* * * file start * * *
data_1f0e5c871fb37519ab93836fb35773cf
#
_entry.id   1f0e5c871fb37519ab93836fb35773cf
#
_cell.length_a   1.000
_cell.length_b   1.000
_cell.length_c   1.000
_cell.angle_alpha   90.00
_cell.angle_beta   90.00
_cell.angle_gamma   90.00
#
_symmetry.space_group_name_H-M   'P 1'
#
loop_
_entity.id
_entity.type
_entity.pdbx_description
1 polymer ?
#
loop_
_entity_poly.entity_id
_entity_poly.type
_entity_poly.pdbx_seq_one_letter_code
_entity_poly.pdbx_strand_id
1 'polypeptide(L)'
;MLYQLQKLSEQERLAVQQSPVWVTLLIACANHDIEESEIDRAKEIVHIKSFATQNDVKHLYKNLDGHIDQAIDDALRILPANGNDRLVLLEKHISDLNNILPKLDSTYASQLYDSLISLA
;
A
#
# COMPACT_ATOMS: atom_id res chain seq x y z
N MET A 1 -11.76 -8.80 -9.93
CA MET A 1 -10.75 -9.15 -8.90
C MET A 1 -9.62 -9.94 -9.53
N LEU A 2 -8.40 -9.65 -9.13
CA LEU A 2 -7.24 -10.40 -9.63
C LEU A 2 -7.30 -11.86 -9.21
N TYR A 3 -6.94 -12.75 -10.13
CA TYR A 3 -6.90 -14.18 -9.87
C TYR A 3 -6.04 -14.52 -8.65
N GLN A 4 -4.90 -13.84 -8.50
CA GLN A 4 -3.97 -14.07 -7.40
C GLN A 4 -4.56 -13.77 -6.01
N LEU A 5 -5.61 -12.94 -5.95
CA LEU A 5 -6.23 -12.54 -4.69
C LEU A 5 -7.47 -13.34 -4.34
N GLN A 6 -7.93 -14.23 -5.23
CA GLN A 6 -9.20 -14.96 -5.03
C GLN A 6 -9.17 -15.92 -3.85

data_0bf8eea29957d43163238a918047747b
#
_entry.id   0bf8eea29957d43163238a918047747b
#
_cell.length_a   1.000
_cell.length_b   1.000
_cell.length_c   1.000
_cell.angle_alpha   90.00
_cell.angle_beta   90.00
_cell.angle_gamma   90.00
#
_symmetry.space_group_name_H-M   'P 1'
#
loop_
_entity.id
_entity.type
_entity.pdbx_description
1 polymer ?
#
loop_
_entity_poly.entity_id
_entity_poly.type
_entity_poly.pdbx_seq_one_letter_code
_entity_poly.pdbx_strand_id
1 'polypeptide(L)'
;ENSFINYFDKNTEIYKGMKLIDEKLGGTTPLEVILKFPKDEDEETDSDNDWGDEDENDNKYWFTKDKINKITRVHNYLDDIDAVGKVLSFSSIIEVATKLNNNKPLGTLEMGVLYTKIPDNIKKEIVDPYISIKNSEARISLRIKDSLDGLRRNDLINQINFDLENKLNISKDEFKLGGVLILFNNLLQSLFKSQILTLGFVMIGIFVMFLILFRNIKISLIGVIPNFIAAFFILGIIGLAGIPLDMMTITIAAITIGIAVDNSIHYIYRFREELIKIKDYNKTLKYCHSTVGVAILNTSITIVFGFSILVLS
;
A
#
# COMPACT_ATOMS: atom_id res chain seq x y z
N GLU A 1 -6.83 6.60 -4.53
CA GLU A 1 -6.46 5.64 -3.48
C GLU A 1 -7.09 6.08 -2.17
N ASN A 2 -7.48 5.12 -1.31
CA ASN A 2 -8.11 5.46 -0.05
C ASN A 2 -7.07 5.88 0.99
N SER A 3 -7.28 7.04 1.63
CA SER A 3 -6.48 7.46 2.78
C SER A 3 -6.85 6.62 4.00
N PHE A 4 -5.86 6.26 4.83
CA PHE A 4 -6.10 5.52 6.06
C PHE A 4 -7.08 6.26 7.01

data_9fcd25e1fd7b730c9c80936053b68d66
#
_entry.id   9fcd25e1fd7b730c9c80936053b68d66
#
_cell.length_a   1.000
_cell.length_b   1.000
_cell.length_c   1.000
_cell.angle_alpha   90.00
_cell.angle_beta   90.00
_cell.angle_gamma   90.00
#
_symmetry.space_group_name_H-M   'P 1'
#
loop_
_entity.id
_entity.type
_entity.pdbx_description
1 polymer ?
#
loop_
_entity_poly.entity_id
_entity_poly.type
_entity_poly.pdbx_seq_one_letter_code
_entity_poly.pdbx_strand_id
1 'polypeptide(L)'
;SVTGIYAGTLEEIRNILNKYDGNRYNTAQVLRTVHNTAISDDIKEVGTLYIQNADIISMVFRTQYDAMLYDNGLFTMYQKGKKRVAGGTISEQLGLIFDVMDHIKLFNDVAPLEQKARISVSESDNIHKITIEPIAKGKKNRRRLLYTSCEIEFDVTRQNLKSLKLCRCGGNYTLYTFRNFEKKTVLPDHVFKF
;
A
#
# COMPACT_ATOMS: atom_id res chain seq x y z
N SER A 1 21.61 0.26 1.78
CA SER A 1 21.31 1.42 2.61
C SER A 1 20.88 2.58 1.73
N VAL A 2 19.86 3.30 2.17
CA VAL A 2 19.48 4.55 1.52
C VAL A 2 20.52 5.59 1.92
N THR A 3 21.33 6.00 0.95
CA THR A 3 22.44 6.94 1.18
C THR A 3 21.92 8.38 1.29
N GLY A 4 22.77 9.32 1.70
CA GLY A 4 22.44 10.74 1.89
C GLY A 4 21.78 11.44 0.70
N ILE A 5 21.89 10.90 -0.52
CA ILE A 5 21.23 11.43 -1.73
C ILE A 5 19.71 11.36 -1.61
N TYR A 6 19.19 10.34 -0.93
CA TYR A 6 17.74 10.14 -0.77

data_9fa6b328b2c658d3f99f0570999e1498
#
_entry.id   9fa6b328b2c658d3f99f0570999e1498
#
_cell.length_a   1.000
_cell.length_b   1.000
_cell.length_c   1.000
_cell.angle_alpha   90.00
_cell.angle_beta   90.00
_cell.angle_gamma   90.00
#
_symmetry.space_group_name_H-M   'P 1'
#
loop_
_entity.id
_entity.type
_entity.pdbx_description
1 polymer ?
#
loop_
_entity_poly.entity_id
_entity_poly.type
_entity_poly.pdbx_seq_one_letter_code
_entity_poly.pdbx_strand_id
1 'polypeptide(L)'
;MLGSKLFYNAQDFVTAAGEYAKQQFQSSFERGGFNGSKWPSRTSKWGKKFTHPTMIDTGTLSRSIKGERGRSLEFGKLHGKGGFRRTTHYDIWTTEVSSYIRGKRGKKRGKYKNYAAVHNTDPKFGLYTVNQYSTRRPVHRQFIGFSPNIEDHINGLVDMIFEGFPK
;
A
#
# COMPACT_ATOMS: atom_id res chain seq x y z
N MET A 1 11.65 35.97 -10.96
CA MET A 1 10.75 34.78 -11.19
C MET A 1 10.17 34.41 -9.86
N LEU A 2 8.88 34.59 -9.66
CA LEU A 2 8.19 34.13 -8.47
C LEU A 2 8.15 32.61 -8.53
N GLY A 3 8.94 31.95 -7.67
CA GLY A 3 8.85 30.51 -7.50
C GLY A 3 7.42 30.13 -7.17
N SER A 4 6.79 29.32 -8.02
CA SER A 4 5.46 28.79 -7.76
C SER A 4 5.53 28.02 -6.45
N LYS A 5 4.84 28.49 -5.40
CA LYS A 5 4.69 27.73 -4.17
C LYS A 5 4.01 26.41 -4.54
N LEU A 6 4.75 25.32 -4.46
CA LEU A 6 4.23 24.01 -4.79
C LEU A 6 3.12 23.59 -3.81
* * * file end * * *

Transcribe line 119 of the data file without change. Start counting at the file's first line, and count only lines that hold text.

#